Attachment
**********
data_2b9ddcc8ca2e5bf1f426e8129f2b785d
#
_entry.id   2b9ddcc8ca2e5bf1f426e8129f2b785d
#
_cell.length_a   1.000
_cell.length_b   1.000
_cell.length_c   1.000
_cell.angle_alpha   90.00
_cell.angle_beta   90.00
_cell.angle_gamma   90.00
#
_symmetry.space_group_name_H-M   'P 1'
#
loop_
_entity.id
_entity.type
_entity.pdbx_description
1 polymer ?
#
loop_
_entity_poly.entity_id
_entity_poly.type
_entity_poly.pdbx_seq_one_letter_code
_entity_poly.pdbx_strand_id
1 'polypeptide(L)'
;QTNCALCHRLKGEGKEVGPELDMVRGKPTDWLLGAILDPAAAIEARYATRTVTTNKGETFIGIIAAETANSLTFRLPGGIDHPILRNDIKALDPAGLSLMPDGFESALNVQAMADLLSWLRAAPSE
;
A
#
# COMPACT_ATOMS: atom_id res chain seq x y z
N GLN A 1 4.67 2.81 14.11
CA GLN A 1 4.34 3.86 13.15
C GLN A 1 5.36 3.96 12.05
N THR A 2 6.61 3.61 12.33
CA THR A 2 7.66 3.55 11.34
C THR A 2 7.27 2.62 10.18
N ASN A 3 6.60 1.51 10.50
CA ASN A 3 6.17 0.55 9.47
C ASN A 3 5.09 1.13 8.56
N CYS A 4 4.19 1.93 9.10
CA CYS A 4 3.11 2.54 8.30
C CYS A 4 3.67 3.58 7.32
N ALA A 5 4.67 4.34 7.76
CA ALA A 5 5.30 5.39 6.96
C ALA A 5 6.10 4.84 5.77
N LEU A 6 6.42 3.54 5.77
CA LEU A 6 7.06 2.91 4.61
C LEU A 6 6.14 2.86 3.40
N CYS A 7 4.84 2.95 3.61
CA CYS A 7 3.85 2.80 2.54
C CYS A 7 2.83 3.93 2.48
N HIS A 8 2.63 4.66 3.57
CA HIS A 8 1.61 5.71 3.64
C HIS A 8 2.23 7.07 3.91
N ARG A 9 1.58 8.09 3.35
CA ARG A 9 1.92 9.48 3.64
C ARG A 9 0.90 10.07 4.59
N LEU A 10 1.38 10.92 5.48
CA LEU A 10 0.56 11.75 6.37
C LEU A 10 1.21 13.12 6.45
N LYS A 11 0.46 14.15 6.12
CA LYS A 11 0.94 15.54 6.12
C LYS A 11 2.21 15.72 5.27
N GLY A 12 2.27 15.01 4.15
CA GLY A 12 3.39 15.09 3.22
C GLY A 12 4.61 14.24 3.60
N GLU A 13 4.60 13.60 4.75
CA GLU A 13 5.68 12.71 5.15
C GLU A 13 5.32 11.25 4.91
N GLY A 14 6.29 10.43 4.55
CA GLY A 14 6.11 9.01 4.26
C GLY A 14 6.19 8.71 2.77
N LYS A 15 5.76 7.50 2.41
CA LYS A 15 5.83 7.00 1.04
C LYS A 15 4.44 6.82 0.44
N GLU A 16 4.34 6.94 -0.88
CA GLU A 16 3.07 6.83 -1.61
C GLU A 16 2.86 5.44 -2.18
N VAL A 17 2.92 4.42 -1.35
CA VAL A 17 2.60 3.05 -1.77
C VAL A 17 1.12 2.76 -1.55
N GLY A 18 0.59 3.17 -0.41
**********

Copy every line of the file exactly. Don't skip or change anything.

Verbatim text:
data_2b9ddcc8ca2e5bf1f426e8129f2b785d
#
_entry.id   2b9ddcc8ca2e5bf1f426e8129f2b785d
#
_cell.length_a   1.000
_cell.length_b   1.000
_cell.length_c   1.000
_cell.angle_alpha   90.00
_cell.angle_beta   90.00
_cell.angle_gamma   90.00
#
_symmetry.space_group_name_H-M   'P 1'
#
loop_
_entity.id
_entity.type
_entity.pdbx_description
1 polymer ?
#
loop_
_entity_poly.entity_id
_entity_poly.type
_entity_poly.pdbx_seq_one_letter_code
_entity_poly.pdbx_strand_id
1 'polypeptide(L)'
;QTNCALCHRLKGEGKEVGPELDMVRGKPTDWLLGAILDPAAAIEARYATRTVTTNKGETFIGIIAAETANSLTFRLPGGIDHPILRNDIKALDPAGLSLMPDGFESALNVQAMADLLSWLRAAPSE
;
A
#
# COMPACT_ATOMS: atom_id res chain seq x y z
N GLN A 1 4.67 2.81 14.11
CA GLN A 1 4.34 3.86 13.15
C GLN A 1 5.36 3.96 12.05
N THR A 2 6.61 3.61 12.33
CA THR A 2 7.66 3.55 11.34
C THR A 2 7.27 2.62 10.18
N ASN A 3 6.60 1.51 10.50
CA ASN A 3 6.17 0.55 9.47
C ASN A 3 5.09 1.13 8.56
N CYS A 4 4.19 1.93 9.10
CA CYS A 4 3.11 2.54 8.30
C CYS A 4 3.67 3.58 7.32
N ALA A 5 4.67 4.34 7.76
CA ALA A 5 5.30 5.39 6.96
C ALA A 5 6.10 4.84 5.77
N LEU A 6 6.42 3.54 5.77
CA LEU A 6 7.06 2.91 4.61
C LEU A 6 6.14 2.86 3.40
N CYS A 7 4.84 2.95 3.61
CA CYS A 7 3.85 2.80 2.54
C CYS A 7 2.83 3.93 2.48
N HIS A 8 2.63 4.66 3.57
CA HIS A 8 1.61 5.71 3.64
C HIS A 8 2.23 7.07 3.91
N ARG A 9 1.58 8.09 3.35
CA ARG A 9 1.92 9.48 3.64
C ARG A 9 0.90 10.07 4.59
N LEU A 10 1.38 10.92 5.48
CA LEU A 10 0.56 11.75 6.37
C LEU A 10 1.21 13.12 6.45
N LYS A 11 0.46 14.15 6.12
CA LYS A 11 0.94 15.54 6.12
C LYS A 11 2.21 15.72 5.27
N GLY A 12 2.27 15.01 4.15
CA GLY A 12 3.39 15.09 3.22
C GLY A 12 4.61 14.24 3.60
N GLU A 13 4.60 13.60 4.75
CA GLU A 13 5.68 12.71 5.15
C GLU A 13 5.32 11.25 4.91
N GLY A 14 6.29 10.43 4.55
CA GLY A 14 6.11 9.01 4.26
C GLY A 14 6.19 8.71 2.77
N LYS A 15 5.76 7.50 2.41
CA LYS A 15 5.83 7.00 1.04
C LYS A 15 4.44 6.82 0.44
N GLU A 16 4.34 6.94 -0.88
CA GLU A 16 3.07 6.83 -1.61
C GLU A 16 2.86 5.44 -2.18
N VAL A 17 2.92 4.42 -1.35
CA VAL A 17 2.60 3.05 -1.77
C VAL A 17 1.12 2.76 -1.55
N GLY A 18 0.59 3.17 -0.41